GLOUCESTER, MA- Late Wednesday, the federal government issued a final decision on its thirteen-year-long review of ocean habitat conservation in New England. Initially developed by the New England Fishery Management Council, the action will change how fisheries are managed on Georges Bank and in the Gulf of Maine, two important nursery areas for the iconic and historically overexploited Atlantic cod.
The proposed changes will substantially reduce the total amount of protected seafloor habitat in the region, while also changing the boundaries and regulations for some existing protected areas. Notably, the federal government rejected part of the proposal that would have opened an area of Georges Bank to commercial fishing that has been closed for more than 20 years, which is an important habitat region for recovering Atlantic cod.
Additionally, the federal government approved part of the Council’s proposal to create a new habitat conservation area in the Great South Channel between Cape Cod and Georges Bank, an area Oceana originally proposed protecting in 2005. This area has been known to support Atlantic cod populations and will now be protected from destructive fishing gears.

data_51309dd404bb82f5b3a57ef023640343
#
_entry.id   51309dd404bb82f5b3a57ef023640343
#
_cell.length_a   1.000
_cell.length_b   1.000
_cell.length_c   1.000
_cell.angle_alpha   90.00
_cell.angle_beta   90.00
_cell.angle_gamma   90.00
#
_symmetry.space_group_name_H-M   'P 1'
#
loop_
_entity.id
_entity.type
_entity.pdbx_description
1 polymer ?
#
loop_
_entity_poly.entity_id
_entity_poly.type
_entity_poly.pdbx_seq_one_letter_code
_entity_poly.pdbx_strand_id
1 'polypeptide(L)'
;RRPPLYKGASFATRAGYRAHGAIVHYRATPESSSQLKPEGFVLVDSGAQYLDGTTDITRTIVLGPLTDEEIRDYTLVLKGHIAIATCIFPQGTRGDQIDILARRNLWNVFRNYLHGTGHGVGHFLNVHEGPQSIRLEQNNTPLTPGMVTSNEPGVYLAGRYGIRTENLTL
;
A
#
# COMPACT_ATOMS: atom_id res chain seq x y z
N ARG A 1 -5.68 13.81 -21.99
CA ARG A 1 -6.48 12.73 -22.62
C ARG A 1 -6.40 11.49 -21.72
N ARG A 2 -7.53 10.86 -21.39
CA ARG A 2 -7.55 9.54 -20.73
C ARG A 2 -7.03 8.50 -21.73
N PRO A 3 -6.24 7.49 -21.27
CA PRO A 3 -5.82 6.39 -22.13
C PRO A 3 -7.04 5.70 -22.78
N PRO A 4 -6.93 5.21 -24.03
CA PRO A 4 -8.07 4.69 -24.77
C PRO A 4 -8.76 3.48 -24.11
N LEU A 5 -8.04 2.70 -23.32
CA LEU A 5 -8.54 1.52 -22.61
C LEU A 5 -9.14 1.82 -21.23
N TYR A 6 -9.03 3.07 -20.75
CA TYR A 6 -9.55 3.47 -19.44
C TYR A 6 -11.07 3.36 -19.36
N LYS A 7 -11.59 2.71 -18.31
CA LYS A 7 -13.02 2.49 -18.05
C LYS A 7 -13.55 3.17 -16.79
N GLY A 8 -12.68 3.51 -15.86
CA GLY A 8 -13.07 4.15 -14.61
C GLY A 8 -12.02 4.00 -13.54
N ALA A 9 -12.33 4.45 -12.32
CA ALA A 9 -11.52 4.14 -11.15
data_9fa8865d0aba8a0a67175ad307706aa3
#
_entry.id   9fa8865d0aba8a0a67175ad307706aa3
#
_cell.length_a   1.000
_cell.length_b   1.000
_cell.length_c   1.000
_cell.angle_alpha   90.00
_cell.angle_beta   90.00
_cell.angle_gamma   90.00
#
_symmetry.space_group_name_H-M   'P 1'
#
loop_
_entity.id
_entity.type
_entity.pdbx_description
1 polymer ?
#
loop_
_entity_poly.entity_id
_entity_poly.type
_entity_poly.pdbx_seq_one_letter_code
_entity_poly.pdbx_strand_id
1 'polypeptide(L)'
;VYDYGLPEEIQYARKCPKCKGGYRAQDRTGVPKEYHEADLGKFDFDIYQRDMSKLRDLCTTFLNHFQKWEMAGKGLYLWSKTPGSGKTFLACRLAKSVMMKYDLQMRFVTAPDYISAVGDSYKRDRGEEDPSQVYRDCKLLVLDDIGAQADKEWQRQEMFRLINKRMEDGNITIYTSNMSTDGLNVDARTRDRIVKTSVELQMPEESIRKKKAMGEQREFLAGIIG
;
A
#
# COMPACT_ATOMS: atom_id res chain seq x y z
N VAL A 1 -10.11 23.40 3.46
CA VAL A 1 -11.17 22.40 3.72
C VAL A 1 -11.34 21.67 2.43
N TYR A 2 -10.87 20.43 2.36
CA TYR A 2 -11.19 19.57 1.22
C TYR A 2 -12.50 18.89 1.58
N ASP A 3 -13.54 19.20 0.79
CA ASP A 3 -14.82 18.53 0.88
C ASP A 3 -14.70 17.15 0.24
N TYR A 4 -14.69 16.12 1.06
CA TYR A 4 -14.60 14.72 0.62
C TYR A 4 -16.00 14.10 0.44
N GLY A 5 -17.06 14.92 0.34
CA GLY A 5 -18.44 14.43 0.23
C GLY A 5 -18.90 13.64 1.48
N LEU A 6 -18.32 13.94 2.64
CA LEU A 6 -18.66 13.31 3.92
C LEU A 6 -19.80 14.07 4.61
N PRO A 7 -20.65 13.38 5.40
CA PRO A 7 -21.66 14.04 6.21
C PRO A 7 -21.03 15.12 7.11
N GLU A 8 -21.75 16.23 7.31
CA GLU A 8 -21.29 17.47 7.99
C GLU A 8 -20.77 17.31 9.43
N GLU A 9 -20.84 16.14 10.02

Oceana fisheries campaign manager Gib Brogan released the following statement in response to the proposal:
“It is encouraging that the National Marine Fisheries Service acted as strong stewards of the oceans and rejected part of the Council’s flawed proposal to open Georges Bank to destructive scallop dredging. This action would have weakened the chances of recovery for the historic groundfish fishery, wreaking more havoc on Atlantic cod populations that have been heavily overfished in recent years.
Oceana also commends the work of the Council and the Fisheries Service to create a habitat management area in the Great South Channel region, a proposal we have urged for more than 20 years. It is gratifying to see the area finally receive much-needed protection. Protecting known nurseries from destructive fishing gear makes good sense for the fish and for the fishery. This area will now help ensure the continued survival of species like Atlantic cod, haddock and flounder for years to come.
New England fishermen have been struggling for decades due to poor management and overfishing. The future of New England’s fisheries cannot tolerate more of the mismanagement that the Council originally proposed.”
The new habitat changes will be finalized in an upcoming formal notice and should take effect early in 2018.